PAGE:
Becoming a great leader means you need to be ready to address your weaknesses and overcome them. Effective leaders work towards goals by using their workers effectively every day, regardless of the circumstances, and using innovative concepts successfully with a team. Carol Dweck, a professor from Stanford, has spent years studying how people view leadership and learning, looking at how people think about a passionate pursuit. Dweck’s studies also apply to the corporate world and demonstrate how effective leaders create a culture within their team that helps foster innovation and success.
Two Mindsets for Learning and Leadership
Dweck has discovered two paths that people use when considering learning and leadership, which involves either a fixed mindset or a growth mindset. Individuals that employ a fixed mindset think that they biologically receive a particular set of intellectual skills, and that amount will not likely evolve as time progresses. These people assume that they already have natural talent, and thus they do not need to utilize much effort. When these individuals fail, they often question themselves, meaning those with a fixed mindset do not handle setbacks well and often fail to learn from them.
On the other hand, people that utilize a growth mindset believe that their intelligence and skills can evolve as time passes. As a result, these people enjoy challenges and try to seek out adventures that involve risk-taking. People with a growth mindset are not afraid of mistakes and seek to self-reflect whenever they fail.
The Growth Mindset in Business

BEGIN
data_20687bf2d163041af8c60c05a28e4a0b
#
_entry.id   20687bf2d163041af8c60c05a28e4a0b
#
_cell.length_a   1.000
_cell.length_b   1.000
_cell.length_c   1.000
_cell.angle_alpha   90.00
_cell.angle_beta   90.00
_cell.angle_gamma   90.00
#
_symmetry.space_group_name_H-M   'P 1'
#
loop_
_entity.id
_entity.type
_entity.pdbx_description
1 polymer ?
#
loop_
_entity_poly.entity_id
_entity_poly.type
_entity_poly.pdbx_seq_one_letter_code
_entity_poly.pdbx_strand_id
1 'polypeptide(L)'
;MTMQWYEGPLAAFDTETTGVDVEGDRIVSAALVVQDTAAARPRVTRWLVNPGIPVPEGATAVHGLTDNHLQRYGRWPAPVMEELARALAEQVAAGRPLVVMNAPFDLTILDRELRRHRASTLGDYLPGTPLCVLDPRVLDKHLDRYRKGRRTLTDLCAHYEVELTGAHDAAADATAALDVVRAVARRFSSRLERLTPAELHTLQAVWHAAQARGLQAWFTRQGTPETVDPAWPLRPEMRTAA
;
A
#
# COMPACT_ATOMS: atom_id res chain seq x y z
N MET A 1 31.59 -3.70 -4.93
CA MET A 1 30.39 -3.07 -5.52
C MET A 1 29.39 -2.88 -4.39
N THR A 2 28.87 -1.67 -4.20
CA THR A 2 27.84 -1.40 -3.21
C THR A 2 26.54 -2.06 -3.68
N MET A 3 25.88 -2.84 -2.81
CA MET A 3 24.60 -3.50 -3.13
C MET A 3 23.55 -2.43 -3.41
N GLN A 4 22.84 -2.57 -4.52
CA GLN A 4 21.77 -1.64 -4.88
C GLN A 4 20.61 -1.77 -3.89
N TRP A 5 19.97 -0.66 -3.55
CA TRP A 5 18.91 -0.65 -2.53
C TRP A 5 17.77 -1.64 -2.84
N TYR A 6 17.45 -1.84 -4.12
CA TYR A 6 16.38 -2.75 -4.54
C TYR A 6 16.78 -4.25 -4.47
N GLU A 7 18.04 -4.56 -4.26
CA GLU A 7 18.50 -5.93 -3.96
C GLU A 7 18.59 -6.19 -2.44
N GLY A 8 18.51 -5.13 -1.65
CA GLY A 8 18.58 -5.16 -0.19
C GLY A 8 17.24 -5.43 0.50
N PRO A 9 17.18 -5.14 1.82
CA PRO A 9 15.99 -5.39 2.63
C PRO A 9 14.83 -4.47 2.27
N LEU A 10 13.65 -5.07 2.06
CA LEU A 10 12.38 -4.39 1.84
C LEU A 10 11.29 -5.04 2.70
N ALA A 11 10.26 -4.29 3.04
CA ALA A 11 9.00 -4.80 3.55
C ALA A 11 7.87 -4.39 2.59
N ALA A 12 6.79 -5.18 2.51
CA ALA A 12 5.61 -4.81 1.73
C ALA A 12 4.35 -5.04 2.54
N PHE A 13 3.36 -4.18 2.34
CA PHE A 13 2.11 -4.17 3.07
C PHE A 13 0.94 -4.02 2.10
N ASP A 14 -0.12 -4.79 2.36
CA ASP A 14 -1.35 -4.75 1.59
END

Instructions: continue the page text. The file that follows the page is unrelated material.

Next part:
When leading a business, using a growth mindset helps foster an effective culture and offers many corporate advantages, as Dweck has already established. Dweck discovered that businesses that use a growth mindset have leaders who work with their employees better, foster innovation, and help the company and its employees learn and grow.
Leaders who employ a growth mindset see their workers as having the potential to move up compared to leaders who utilize a fixed-mindset approach. Also, people who work for companies that utilize a growth mindset have a better view of their business and these workers and are not afraid of making mistakes.
Using the growth mindset may help make your company more successful and even set you apart from your competition. By employing a growth mindset as a leader, you can also set an example.
There are four leadership strategies you can use to start emphasizing a growth mindset in business.
Emphasize the Importance of Learning
Unfortunately, when a business struggles with its budget, it often gets rid of its employees’ education programs. However, this would never happen within a company that uses a growth-mindset culture. Instead, businesses with a growth mindset see employee training as the most significant thing to improve the corporation. So, when your business struggles with funding, you need to continue fostering employee growth to achieve success.